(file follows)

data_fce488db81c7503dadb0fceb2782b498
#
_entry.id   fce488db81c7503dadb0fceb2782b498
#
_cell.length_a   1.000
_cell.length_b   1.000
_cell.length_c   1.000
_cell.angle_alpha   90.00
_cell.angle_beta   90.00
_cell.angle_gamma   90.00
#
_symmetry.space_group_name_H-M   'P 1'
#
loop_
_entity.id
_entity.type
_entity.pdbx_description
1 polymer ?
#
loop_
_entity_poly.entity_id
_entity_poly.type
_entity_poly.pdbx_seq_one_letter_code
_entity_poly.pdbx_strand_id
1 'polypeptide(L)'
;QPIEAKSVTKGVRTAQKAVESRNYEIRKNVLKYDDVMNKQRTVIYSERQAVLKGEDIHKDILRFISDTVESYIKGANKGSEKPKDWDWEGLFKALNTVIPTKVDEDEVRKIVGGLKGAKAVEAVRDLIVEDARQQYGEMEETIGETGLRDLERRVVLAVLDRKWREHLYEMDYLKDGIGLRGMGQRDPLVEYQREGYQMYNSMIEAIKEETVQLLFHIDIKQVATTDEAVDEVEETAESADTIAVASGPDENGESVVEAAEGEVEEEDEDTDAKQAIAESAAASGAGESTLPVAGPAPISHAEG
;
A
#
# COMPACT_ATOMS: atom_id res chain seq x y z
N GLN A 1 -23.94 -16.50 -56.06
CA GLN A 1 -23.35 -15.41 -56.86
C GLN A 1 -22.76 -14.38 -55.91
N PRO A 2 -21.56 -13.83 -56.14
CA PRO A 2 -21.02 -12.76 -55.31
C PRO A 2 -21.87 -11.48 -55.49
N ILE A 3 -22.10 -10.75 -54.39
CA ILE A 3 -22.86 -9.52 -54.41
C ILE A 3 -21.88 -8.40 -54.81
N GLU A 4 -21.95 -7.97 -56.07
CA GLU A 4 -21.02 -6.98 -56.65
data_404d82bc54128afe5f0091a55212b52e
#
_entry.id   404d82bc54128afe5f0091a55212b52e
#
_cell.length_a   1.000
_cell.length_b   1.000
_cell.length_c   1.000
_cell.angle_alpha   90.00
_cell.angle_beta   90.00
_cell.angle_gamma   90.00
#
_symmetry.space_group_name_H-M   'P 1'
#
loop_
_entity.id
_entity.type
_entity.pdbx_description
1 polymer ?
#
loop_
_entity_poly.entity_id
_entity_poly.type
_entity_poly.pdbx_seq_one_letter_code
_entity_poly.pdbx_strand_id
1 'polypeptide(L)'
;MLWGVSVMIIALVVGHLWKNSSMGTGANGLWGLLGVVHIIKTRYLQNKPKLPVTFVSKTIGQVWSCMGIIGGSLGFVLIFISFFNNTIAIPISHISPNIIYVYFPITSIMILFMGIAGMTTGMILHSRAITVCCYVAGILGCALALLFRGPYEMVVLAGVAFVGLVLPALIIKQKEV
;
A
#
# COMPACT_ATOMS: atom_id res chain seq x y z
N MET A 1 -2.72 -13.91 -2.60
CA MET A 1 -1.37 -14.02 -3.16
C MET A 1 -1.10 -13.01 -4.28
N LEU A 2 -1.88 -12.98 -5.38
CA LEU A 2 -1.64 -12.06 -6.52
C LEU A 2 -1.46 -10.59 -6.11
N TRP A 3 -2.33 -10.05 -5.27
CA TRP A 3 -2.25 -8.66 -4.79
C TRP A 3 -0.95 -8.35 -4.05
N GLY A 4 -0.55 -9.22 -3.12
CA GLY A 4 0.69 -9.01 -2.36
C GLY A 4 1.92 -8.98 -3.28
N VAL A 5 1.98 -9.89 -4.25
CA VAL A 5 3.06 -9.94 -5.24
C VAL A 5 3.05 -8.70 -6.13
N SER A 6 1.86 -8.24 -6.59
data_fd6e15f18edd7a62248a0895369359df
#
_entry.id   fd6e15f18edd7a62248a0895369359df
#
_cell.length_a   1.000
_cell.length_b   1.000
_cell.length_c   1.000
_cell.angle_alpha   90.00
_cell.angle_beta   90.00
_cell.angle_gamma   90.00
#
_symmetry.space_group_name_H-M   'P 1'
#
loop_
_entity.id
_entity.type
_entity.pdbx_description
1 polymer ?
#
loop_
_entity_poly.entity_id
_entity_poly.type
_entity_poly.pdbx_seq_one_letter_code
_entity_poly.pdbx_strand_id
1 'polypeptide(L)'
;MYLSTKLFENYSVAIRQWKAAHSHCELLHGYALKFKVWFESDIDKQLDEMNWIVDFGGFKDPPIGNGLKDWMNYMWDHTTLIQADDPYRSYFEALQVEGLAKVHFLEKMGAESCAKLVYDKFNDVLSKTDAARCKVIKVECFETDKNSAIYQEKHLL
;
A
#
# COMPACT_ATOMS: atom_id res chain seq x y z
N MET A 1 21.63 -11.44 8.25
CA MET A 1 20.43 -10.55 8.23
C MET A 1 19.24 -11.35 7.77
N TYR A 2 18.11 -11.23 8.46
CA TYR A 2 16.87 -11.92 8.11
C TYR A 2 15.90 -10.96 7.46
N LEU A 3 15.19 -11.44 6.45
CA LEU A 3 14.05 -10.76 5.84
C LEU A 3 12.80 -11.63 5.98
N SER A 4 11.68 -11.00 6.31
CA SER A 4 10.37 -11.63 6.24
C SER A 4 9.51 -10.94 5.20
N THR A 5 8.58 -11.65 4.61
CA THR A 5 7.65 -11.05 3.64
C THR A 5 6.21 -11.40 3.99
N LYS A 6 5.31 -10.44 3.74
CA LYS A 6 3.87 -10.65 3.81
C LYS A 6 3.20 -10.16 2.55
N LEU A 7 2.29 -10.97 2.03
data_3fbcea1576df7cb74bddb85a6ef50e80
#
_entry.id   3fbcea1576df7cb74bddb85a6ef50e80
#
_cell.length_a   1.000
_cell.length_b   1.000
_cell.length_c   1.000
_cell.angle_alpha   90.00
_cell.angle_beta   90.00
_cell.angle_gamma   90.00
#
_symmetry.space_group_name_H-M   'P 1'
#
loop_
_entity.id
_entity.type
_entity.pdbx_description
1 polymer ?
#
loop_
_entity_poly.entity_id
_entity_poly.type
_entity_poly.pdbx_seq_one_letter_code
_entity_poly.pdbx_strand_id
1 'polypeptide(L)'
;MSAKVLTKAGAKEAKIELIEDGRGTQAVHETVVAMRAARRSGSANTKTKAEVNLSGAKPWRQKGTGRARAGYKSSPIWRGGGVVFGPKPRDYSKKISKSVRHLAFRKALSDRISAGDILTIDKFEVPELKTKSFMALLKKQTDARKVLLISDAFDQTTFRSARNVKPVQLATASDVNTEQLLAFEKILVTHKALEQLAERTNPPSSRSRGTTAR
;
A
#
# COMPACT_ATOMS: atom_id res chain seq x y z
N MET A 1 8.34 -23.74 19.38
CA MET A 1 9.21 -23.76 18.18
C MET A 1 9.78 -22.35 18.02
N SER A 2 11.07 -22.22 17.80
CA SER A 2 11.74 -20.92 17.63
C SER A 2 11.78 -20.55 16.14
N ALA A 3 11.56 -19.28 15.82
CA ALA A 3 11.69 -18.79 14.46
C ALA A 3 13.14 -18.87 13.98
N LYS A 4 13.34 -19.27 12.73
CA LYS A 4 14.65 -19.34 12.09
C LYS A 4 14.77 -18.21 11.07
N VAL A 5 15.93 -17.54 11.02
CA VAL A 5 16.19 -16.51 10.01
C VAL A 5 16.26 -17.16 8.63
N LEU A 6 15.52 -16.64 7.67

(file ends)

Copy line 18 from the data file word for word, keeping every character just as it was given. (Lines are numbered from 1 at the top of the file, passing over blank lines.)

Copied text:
1 polymer ?